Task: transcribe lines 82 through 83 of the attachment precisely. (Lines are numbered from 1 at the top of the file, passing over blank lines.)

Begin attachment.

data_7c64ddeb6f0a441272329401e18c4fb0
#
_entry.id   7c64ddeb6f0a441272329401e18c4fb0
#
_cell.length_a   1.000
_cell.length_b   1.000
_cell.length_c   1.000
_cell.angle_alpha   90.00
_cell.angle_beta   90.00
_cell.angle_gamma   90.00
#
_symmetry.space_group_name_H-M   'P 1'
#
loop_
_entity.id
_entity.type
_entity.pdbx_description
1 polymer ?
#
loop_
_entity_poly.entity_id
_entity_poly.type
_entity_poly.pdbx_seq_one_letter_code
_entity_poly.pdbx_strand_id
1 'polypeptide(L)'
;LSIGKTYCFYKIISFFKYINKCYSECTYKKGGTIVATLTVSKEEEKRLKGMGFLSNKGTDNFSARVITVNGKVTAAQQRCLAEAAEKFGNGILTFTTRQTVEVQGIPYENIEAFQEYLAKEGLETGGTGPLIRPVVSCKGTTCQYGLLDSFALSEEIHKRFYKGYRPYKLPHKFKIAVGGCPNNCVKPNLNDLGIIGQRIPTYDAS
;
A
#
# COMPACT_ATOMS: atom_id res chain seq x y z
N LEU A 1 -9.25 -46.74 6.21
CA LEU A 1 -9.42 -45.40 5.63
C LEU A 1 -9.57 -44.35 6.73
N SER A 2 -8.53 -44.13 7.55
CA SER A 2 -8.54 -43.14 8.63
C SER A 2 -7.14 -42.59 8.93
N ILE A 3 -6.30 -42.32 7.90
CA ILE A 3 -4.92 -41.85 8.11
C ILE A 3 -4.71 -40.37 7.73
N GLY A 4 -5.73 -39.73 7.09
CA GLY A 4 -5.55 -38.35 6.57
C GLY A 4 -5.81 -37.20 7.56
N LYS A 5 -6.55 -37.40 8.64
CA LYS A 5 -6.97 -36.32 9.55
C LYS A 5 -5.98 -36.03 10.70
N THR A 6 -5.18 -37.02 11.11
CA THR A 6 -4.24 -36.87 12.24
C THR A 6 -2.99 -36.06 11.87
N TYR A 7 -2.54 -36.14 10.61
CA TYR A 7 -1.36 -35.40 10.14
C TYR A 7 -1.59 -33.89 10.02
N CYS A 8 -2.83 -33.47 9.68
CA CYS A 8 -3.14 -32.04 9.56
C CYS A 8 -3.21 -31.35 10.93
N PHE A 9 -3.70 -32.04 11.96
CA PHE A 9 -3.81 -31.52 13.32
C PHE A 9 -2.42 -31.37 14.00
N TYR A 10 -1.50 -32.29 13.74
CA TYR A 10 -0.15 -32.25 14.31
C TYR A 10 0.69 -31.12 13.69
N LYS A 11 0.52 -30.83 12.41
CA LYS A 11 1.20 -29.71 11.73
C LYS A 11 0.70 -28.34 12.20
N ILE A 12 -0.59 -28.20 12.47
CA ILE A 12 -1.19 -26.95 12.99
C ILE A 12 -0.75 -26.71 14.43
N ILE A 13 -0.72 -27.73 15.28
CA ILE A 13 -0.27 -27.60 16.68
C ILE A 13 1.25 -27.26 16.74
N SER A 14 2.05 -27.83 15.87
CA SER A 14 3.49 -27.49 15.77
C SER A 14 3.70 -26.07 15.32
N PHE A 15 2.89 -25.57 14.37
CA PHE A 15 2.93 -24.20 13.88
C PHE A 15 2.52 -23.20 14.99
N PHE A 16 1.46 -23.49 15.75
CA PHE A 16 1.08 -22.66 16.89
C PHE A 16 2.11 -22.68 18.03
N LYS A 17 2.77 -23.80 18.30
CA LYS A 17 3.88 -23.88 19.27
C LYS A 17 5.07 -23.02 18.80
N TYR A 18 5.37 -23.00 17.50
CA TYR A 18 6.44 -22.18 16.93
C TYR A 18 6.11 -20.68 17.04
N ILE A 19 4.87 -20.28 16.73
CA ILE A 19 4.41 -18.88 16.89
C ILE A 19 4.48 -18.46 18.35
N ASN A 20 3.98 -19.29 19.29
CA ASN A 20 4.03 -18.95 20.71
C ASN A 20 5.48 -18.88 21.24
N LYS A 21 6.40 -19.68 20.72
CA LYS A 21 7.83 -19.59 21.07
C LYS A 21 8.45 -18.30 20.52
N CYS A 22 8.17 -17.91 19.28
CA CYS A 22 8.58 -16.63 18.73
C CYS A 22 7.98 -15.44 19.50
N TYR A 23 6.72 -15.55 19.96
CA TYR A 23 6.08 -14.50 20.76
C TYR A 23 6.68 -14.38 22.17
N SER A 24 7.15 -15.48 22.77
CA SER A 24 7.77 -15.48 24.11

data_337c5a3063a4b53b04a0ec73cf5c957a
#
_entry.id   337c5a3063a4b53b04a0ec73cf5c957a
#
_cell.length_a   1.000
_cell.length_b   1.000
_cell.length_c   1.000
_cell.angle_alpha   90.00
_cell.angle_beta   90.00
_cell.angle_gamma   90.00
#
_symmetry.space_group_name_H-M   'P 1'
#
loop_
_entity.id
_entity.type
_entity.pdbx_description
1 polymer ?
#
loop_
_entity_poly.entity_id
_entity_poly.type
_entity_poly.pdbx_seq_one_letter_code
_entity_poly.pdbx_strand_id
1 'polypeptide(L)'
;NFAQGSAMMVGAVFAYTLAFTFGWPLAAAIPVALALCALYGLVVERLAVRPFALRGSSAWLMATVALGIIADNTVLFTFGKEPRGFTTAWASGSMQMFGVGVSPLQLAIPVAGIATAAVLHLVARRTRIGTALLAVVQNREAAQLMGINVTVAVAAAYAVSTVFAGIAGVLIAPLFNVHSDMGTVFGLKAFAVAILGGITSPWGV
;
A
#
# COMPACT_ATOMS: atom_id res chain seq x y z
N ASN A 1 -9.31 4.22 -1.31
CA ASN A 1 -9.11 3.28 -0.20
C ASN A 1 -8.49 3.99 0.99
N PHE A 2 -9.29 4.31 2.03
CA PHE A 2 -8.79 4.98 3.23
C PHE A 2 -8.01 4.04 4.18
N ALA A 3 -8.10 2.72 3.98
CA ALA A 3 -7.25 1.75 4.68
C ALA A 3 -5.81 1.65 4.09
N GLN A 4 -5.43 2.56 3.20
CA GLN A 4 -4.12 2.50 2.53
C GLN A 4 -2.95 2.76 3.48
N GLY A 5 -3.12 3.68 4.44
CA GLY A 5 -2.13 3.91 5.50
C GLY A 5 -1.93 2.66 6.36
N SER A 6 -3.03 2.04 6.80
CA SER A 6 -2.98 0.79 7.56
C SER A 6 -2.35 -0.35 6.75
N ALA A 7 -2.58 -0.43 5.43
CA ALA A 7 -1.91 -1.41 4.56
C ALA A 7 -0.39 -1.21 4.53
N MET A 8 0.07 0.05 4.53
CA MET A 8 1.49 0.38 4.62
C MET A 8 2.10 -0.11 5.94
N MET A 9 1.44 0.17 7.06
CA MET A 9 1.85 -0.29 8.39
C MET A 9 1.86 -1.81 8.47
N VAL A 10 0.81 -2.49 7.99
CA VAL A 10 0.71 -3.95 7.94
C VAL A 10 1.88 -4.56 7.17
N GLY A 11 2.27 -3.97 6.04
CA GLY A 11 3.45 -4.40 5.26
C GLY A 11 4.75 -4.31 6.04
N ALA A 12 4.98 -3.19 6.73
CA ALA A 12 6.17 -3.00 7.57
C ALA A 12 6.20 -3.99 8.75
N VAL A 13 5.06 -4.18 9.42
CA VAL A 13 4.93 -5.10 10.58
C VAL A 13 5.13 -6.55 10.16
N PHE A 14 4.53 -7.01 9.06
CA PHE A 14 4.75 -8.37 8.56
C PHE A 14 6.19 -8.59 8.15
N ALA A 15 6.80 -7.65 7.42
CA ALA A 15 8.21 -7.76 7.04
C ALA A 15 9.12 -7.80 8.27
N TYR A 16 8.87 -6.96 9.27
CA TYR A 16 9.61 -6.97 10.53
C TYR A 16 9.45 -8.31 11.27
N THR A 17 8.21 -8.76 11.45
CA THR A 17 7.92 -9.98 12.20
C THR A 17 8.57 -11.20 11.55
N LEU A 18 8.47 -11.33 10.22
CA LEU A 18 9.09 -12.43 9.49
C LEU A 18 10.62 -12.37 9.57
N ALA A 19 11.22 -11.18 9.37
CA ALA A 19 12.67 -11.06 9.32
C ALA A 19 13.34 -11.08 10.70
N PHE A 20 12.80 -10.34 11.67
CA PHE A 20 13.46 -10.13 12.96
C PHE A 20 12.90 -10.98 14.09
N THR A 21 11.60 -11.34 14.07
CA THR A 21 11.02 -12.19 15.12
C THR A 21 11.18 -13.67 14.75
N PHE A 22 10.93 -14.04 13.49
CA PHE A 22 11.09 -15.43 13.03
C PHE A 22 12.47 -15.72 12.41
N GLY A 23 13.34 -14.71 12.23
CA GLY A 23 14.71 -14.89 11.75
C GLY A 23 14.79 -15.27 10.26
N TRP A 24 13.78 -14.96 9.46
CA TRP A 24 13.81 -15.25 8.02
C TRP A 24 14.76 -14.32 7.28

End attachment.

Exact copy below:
N TYR A 18 5.37 -23.00 17.50
CA TYR A 18 6.44 -22.18 16.93